A DECADE AGO, ON a warm night in May, a young woman took off her dress in the atrium of the Museum of Modern Art. A murmur rose from the startled crowd. For an exhilarating moment, she stood there naked. In front of her, the renowned performance artist Marina Abramovic sat in a wooden chair, her head bowed, her white dress stretching all the way from her neck to the floor. Abramovic had been sitting in that chair for two and a half months. Thousands of visitors had taken turns sitting across from her, bathing in her gaze. But the young woman would never get a chance to take part in this singular ritual. As she began to sit, a phalanx of guards surrounded her, told her to put her dress back on, and led her away. Flustered and tearful, she tried to explain herself to a documentary crew outside the exhibition. “I would have obeyed the rule if I had known,” she said. “I just wanted to be as vulnerable with her as she makes herself to everyone else.”
The woman, Josephine Decker, was a 29-year-old SAT tutor and an aspiring filmmaker. Today, she is an actress, performance artist, and one of the most daring directors in the world of independent cinema. Her four feature films have brought her a devoted following of cinephiles, including The New Yorker’s Richard Brody, who has extolled her in terms that earlier generations of critics bestowed on the likes of Andrei Tarkovsky and Jean-Luc Godard. Her latest work, Shirley, stars Elisabeth Moss as the horror writer Shirley Jackson. Executive-produced by Martin Scorsese, who credited Decker with helping to expand “the language of cinema,” it will likely find a wider audience than her earlier, more experimental films. Still, the movie has about as much in common with an average biopic as Tarkovsky’s Solaris has with Star Wars. Most of the action takes place at Jackson’s home in Bennington, Vermont, where Jackson’s husband, the professor and literary critic Stanley Hyman, has invited his teaching assistant, Fred, and Fred’s young wife, Rose, to move in with them and help around the house. An erotic energy flows between the two women, rousing Jackson from a state of creative paralysis while threatening to break apart both marriages. Although the drama unfolds in the mid-1960s, Decker’s style of filmmaking evokes the mumblecore movement of the early aughts, which she came out of. Cinematographer Sturla Brandth Grøvlen’s camera hovers over the characters’ faces like a housefly. Scenes crash into each other without warning or exposition.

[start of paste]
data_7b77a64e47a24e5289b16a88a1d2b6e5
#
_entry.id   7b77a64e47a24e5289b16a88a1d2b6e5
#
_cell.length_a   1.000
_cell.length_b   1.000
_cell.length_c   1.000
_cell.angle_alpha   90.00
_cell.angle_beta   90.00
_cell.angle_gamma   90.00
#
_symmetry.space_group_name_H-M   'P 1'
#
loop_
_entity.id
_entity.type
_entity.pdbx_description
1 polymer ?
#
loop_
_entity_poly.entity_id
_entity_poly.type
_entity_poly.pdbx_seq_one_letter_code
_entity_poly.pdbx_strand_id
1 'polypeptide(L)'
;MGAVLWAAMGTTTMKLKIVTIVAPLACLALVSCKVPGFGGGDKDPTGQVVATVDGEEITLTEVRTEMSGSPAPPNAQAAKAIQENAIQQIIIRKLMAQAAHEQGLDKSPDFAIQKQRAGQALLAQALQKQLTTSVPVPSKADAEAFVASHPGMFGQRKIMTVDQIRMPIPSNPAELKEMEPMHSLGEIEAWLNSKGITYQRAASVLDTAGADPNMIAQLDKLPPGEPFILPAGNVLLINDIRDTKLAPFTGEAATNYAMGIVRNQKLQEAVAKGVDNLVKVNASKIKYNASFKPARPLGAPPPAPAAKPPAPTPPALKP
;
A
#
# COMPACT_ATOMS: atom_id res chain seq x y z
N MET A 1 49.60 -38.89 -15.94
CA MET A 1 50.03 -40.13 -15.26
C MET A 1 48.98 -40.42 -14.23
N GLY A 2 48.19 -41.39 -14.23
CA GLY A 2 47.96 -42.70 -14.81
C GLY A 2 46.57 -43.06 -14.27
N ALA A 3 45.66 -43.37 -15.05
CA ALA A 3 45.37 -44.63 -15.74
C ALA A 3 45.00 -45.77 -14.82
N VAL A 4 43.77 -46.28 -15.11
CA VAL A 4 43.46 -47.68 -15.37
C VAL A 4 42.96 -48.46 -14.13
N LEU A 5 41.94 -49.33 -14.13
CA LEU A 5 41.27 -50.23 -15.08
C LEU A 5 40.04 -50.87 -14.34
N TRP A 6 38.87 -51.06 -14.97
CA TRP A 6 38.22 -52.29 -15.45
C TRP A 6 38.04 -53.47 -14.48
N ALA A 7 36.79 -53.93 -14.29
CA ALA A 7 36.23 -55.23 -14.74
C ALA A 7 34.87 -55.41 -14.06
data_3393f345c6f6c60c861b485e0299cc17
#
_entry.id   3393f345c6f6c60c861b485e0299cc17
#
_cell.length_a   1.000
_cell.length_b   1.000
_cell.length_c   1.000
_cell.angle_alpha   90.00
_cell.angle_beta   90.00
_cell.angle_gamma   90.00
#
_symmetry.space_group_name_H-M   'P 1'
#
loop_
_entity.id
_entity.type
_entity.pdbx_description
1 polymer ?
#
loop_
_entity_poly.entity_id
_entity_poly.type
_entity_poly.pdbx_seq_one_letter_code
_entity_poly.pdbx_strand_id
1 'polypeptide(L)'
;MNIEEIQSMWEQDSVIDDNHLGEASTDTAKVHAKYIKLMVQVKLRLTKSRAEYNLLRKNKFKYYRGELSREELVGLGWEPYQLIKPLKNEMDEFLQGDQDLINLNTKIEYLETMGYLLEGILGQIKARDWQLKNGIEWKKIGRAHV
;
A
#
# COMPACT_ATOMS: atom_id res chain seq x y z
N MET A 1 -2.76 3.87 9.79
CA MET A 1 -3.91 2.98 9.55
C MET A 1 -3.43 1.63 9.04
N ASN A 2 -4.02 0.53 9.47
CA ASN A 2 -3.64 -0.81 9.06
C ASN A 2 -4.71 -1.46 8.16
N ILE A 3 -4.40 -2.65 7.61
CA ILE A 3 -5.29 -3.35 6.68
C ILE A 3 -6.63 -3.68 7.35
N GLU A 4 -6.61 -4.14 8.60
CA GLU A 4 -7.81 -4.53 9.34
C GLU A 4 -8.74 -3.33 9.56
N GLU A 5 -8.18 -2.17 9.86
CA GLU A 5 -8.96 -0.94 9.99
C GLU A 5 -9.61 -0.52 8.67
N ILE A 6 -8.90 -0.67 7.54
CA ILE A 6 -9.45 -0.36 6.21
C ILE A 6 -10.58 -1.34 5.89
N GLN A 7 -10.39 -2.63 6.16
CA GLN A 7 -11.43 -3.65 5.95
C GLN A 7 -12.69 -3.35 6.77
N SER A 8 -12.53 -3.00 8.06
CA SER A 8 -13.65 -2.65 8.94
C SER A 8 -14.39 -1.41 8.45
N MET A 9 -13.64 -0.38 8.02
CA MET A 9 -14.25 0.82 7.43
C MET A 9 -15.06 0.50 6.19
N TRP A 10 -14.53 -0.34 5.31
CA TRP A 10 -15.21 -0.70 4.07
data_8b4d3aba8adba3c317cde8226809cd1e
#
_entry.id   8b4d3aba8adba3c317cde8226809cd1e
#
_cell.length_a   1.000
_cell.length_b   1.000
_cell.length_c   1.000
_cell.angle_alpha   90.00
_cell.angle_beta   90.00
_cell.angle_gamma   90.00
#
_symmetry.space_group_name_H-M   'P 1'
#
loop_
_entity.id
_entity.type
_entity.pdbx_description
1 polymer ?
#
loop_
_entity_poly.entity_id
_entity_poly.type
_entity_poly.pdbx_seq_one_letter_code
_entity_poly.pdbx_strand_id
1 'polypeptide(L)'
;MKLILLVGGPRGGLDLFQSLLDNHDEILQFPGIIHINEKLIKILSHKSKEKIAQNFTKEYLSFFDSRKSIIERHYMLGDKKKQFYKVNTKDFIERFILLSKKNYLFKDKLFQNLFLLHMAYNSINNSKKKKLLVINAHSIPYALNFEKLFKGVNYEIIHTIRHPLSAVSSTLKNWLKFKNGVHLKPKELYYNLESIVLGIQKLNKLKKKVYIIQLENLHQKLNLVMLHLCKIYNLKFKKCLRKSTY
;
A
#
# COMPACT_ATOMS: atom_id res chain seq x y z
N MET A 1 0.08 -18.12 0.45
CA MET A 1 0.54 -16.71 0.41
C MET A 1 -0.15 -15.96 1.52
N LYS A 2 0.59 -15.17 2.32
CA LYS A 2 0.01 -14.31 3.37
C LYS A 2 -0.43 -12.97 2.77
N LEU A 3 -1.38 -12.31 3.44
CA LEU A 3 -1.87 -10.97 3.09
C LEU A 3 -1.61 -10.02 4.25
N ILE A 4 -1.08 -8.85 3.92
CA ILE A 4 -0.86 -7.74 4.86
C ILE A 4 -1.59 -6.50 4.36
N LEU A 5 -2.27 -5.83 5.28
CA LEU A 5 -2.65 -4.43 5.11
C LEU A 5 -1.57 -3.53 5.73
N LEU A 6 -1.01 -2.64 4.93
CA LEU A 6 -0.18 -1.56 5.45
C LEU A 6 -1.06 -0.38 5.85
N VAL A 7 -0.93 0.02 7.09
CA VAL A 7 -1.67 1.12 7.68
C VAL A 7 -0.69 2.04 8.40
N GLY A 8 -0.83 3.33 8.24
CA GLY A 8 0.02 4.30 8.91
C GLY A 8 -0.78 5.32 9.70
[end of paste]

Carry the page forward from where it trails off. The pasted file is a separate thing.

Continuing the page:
Decker lives in Los Angeles with her partner and their 6-month-old daughter. In the weeks leading up to Shirley’s release, she spoke to me from her bedroom, which was strewn with musical instruments, volumes on sex and mythology, and a copy of the Bible. Decker is lithe and pale, and she wore her dirty-blonde hair in a ponytail. As she showed me around her disorderly space, she seemed to be grappling with the two opposing impulses that animate much of her work—a desire to fully expose herself to the viewer, and a deeply rooted fear of revealing too much. “My room is so embarrassing,” she said with a laugh, turning her camera to a jumble of boxes, “but I guess I don’t get to say what you write about.” Shirley, like many of her earlier films, wrestles with questions of authorial control: Where does the boundary lie between the artist and the muse, and what happens when, inevitably, that line is crossed? In Shirley, when Rose falls under Jackson’s sway, she is destabilized while the writer is revived. Decker relates to Jackson, she told me, “in the way that you destroy yourself, and maybe destroy other people, to make your art.”
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